A mere five months after the retail release of Champions Online, Cryptic has announced for plans to charge for a new zone for players working their way towards the game's level cap. The state of the content in that level range must be dire indeed if Cryptic is convinced that players will pay to escape the current leveling zones. It's relatively common for games to launch with a less than polished upper level experience and patch these areas up to par later, but most companies don't have the nerve to charge extra for such additions.
(As an aside, it boggles my mind that Cryptic managed to get this headline for Champions' Online on the very week where players will have to decide whether they want to cancel their Star Trek pre-orders.)
Speaking of a game that spent its first year patching up its leveling experience for no additional fee, Turbine has just announced the Volume III patch for LOTRO. If these are the highlights, the patch will be somewhat underwhelming - there's no mention of new zones or dungeons, but they found the room to spotlight new icons for Jeweler recipes and opening up existing skirmishes to full raid groups (I didn't know that there were skirmishes that weren't open to raids to begin with).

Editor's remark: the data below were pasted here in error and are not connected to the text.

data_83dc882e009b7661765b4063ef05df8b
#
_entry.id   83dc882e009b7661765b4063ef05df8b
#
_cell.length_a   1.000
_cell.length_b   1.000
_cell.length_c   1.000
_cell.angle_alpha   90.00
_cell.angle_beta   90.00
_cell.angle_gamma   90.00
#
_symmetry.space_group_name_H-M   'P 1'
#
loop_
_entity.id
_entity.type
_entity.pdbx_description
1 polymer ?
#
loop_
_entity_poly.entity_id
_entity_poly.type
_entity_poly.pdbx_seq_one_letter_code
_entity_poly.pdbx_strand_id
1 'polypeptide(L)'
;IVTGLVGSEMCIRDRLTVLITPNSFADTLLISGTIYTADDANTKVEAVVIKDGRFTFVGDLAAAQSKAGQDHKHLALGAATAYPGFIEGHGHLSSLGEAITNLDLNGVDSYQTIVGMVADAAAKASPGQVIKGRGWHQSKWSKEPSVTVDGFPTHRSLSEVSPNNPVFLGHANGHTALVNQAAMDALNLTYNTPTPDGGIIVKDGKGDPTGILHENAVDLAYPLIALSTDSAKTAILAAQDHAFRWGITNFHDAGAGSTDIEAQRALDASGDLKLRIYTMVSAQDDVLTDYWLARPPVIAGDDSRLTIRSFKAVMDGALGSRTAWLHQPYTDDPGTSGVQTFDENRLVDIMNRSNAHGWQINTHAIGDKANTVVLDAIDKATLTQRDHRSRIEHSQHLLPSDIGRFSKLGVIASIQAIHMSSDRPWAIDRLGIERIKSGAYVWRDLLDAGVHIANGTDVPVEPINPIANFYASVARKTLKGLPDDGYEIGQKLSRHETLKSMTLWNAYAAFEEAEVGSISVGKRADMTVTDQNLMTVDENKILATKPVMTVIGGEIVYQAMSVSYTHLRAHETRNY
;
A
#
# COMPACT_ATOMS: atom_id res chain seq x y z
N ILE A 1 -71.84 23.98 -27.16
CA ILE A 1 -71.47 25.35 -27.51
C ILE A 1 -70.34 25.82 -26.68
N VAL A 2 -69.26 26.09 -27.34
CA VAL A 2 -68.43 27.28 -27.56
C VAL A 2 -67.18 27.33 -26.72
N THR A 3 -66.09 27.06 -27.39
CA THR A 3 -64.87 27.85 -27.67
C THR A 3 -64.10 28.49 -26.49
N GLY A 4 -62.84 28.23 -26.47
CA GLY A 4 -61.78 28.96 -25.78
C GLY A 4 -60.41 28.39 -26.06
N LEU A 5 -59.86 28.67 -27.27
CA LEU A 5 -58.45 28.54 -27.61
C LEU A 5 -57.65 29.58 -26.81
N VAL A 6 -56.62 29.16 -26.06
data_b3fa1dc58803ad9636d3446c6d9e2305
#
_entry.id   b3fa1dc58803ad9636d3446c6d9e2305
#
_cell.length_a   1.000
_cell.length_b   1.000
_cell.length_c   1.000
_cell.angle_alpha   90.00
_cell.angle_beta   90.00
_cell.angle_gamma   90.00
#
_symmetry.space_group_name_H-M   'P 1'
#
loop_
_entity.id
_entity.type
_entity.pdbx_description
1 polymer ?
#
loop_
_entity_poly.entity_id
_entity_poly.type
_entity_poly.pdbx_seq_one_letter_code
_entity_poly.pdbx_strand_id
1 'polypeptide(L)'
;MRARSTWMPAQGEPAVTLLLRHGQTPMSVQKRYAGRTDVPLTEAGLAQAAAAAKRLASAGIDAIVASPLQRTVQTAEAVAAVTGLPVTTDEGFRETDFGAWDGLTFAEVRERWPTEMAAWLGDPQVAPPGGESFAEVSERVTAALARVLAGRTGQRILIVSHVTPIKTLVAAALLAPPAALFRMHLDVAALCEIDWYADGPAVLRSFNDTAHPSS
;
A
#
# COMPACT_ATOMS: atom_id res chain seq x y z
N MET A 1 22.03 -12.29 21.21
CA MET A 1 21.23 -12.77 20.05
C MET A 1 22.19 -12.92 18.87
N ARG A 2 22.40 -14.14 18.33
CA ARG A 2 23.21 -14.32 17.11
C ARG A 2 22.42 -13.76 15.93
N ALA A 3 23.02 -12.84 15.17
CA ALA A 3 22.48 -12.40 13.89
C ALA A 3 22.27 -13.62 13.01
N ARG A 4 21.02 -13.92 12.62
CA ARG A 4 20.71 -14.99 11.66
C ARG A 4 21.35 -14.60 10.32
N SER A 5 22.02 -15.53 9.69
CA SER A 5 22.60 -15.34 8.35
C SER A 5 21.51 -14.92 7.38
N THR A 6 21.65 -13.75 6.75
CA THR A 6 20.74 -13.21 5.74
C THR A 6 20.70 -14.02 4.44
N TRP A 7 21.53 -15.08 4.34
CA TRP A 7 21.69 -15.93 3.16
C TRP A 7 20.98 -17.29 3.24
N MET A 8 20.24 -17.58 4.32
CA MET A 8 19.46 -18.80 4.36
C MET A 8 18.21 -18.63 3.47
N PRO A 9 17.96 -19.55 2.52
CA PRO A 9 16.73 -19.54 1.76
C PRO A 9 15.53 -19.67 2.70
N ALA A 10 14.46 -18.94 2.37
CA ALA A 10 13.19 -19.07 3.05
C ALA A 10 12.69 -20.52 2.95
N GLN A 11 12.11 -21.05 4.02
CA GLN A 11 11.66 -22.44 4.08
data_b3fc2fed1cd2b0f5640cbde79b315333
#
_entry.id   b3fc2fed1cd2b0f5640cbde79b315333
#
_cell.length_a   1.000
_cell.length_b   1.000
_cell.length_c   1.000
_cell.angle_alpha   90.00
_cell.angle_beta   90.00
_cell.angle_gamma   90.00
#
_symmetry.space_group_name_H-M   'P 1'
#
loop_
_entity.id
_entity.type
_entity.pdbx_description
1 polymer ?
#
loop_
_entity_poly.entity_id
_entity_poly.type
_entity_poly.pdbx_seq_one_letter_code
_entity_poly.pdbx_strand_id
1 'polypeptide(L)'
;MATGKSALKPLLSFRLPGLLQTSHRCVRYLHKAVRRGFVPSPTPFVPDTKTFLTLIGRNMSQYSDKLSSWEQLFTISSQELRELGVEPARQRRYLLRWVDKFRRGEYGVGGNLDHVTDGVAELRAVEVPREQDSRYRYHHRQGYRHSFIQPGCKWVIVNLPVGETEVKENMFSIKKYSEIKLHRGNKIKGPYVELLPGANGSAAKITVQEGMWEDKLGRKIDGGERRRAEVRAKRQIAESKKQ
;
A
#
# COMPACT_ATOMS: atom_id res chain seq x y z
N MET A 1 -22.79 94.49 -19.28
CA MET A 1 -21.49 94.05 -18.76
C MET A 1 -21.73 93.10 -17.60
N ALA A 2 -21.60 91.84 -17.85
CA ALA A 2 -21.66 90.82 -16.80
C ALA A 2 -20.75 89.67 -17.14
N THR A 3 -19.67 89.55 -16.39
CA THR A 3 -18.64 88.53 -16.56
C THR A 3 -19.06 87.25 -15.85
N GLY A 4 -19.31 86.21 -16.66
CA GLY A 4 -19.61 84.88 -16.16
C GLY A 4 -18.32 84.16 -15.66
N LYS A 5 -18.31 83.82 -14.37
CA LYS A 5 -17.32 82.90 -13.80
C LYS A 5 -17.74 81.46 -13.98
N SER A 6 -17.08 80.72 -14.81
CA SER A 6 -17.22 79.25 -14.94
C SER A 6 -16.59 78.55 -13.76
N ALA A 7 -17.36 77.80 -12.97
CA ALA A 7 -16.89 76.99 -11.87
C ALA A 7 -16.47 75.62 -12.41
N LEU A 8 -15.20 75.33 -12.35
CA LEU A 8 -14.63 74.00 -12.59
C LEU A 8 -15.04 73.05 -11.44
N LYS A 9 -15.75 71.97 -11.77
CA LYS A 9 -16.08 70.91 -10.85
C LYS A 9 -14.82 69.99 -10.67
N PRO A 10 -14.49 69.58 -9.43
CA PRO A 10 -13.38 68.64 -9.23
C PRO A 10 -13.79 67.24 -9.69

If I'm correct in reading between the lines, the new patch will send players to a variety of existing content (including an old raid zone) to collect Rangers for the War of the Ring. It certainly appears that I was right when I suggested that the new business model for LOTRO is to save all the major features for future paid expansions, leaving only minor additions and polish for the non-paid updates.
At the end of the day, you can argue that it is better to charge a $15 monthly fee and have mini-expansions that come out to $2.50/month than to charge a $17.50 monthly fee outright, since the player has the choice to play for less if they are so inclined. Perhaps there's even a smidgen more accountability when part of the game's revenue is dependent on the developers producing content that is worth purchasing in a timely fashion. (Then again, that kind of pressure could be a bad thing if it means that we will only get bite-sized chunks of content henceforth, rather than meatier experiences like Moria.) Either way, it's a trend that shows no sign of slowing down.